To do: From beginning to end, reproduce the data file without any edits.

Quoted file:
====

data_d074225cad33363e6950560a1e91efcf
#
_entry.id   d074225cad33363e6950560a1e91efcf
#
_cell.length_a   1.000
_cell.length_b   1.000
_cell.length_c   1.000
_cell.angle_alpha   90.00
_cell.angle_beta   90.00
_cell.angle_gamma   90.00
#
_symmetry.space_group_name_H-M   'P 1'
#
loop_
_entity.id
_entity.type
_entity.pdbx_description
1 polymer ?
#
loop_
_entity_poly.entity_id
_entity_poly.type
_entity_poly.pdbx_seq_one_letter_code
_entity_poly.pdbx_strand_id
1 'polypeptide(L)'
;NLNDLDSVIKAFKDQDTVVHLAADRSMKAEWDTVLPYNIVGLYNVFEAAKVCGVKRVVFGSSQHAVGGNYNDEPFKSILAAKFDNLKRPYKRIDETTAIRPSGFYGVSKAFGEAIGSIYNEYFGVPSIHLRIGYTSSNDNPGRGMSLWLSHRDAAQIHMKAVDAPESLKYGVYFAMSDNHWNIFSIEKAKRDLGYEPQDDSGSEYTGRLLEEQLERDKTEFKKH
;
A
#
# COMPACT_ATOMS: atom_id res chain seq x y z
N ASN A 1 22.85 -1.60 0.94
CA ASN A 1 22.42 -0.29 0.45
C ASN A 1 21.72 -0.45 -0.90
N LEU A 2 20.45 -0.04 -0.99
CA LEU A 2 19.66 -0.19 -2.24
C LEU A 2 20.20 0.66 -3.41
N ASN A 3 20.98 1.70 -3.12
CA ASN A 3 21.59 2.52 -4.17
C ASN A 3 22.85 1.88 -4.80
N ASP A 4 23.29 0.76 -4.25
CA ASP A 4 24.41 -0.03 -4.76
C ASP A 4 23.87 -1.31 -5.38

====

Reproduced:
data_d074225cad33363e6950560a1e91efcf
#
_entry.id   d074225cad33363e6950560a1e91efcf
#
_cell.length_a   1.000
_cell.length_b   1.000
_cell.length_c   1.000
_cell.angle_alpha   90.00
_cell.angle_beta   90.00
_cell.angle_gamma   90.00
#
_symmetry.space_group_name_H-M   'P 1'
#
loop_
_entity.id
_entity.type
_entity.pdbx_description
1 polymer ?
#
loop_
_entity_poly.entity_id
_entity_poly.type
_entity_poly.pdbx_seq_one_letter_code
_entity_poly.pdbx_strand_id
1 'polypeptide(L)'
;NLNDLDSVIKAFKDQDTVVHLAADRSMKAEWDTVLPYNIVGLYNVFEAAKVCGVKRVVFGSSQHAVGGNYNDEPFKSILAAKFDNLKRPYKRIDETTAIRPSGFYGVSKAFGEAIGSIYNEYFGVPSIHLRIGYTSSNDNPGRGMSLWLSHRDAAQIHMKAVDAPESLKYGVYFAMSDNHWNIFSIEKAKRDLGYEPQDDSGSEYTGRLLEEQLERDKTEFKKH
;
A
#
# COMPACT_ATOMS: atom_id res chain seq x y z
N ASN A 1 22.85 -1.60 0.94
CA ASN A 1 22.42 -0.29 0.45
C ASN A 1 21.72 -0.45 -0.90
N LEU A 2 20.45 -0.04 -0.99
CA LEU A 2 19.66 -0.19 -2.24
C LEU A 2 20.20 0.66 -3.41
N ASN A 3 20.98 1.70 -3.12
CA ASN A 3 21.59 2.52 -4.17
C ASN A 3 22.85 1.88 -4.80
N ASP A 4 23.29 0.76 -4.25
CA ASP A 4 24.41 -0.03 -4.76
C ASP A 4 23.87 -1.31 -5.38